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In 1984, sixty-year-old Olga Murray – a lawyer at the California Supreme Court – visited Nepal as a tourist to go trekking. An inveterate traveler, Olga had a tendency to “fall in love with countries,” but Nepal was special.
Olga Murray crossing a bridge in the Himalaya
“When I first went to Nepal,” Olga later wrote to friends, “I was overwhelmed by the beauty of the landscape and the exotic surroundings, but most of all by the children I encountered there. They were poor beyond anything I had experienced before, dressed in rags, very dirty, poorly nourished and mostly unschooled, but with an amazing capacity for joy. I thought to myself that for the price of a good haircut back in the States, I could make a significant difference in their lives. I returned home determined, somehow, to find a way to help.”
The next year, she was back in Kathmandu. She met a friend who was working as a volunteer English teacher at a boys’ orphanage (the first in Kathmandu) called Paropakar. The orphanage, which housed 45 boys from 5 to 16 years old, was located in one of the most crowded, noisy, polluted areas of the city, on the banks of a filthy river. The toilet area was putrid, and there was no running hot water. The boys slept in one room, had only a small play space, and seldom left the premises except to go to school across the street.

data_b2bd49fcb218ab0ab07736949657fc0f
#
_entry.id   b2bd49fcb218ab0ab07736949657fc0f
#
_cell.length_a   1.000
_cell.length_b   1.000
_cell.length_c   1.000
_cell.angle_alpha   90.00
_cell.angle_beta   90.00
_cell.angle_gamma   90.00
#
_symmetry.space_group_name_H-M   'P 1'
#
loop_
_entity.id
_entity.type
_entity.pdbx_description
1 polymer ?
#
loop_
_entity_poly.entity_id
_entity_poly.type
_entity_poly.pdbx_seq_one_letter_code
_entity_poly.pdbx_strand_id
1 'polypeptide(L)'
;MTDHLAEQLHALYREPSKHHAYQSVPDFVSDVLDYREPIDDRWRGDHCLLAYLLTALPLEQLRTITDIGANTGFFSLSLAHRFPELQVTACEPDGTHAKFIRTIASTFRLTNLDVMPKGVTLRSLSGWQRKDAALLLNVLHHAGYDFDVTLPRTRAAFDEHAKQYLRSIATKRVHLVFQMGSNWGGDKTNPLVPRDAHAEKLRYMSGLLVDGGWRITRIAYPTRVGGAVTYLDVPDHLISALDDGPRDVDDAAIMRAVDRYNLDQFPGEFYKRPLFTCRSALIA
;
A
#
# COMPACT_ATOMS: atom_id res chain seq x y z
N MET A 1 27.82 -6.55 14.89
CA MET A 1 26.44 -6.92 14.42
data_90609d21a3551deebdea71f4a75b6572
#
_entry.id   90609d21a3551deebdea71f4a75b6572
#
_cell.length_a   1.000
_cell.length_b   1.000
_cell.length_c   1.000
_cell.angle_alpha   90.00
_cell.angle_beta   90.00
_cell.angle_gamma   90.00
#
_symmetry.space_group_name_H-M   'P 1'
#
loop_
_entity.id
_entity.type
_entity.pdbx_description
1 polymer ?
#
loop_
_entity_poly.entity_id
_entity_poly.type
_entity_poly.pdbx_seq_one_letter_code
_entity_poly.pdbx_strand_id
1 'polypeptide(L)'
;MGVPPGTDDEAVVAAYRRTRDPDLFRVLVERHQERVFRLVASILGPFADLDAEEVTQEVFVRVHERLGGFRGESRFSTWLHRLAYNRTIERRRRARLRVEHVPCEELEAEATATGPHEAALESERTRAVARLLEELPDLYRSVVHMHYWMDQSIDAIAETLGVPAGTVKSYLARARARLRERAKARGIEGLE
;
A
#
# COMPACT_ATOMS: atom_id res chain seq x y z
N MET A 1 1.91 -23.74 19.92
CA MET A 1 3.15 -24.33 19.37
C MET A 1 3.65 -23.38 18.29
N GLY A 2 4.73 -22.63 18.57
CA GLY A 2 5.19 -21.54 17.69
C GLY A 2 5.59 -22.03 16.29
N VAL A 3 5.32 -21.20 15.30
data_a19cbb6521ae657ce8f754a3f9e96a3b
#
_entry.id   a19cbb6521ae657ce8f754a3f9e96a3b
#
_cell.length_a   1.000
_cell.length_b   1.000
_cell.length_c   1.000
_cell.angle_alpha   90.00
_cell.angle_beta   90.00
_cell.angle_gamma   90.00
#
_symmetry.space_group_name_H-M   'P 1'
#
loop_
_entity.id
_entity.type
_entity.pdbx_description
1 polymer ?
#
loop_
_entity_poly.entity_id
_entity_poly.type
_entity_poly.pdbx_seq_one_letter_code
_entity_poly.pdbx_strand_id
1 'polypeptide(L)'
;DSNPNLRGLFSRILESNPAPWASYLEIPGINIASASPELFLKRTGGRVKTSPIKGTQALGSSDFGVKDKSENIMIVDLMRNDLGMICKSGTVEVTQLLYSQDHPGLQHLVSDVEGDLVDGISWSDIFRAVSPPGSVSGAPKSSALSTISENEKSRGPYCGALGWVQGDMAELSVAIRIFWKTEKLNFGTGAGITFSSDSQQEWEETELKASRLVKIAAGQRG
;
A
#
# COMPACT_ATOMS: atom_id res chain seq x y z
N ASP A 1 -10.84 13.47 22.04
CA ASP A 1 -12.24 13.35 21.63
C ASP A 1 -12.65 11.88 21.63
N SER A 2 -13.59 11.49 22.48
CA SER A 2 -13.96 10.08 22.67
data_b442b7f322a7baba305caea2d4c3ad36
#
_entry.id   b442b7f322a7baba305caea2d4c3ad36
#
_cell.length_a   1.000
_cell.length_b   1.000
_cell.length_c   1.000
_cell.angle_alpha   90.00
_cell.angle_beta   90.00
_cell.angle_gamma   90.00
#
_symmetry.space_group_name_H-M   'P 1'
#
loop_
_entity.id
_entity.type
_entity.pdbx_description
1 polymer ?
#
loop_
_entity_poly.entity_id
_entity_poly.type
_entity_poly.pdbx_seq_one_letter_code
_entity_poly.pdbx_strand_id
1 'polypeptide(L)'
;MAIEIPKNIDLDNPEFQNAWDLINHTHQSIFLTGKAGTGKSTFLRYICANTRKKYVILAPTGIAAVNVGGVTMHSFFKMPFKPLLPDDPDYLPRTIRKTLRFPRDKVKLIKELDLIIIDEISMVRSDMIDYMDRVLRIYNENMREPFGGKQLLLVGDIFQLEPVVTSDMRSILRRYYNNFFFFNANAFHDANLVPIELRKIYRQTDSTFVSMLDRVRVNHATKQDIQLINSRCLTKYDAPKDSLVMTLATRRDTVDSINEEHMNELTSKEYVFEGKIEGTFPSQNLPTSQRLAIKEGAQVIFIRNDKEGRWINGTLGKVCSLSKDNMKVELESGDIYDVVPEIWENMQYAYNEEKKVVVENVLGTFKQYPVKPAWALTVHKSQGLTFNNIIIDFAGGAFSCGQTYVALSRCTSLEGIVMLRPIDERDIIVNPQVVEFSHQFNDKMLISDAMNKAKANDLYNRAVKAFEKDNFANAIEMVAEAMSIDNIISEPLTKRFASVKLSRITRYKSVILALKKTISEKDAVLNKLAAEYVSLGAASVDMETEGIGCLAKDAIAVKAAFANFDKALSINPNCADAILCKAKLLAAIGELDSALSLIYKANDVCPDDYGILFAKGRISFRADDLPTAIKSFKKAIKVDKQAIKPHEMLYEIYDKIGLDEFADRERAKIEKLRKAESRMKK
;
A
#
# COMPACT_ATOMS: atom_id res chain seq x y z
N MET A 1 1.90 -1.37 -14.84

Olga having coffee with Himalaya in background
But the boys were bright and eager. They actually felt fortunate to have at least some food, shelter, and education, which was better than the thousands of Nepali kids who had nowhere to live but the streets. Unfortunately, those same streets awaited a Paropakar boy once he turned 16 (finishing 10th grade, the end of high school in Nepal). At that point, he had to leave the orphanage, totally unprepared for life outside its walls. Family connections mean everything in Nepal, but these boys had no relatives to help them.
Many of these boys would have done very well in college, and Olga offered college scholarships to any boy who left Paropakar Orphanage at the end of 10th grade and passed the college entrance exams. That first year, five boys from Paropakar passed their exams and earned scholarships from Olga. (Since then, through the generosity of NYF’s donors, many Paropakar boys have received scholarships from NYF.)

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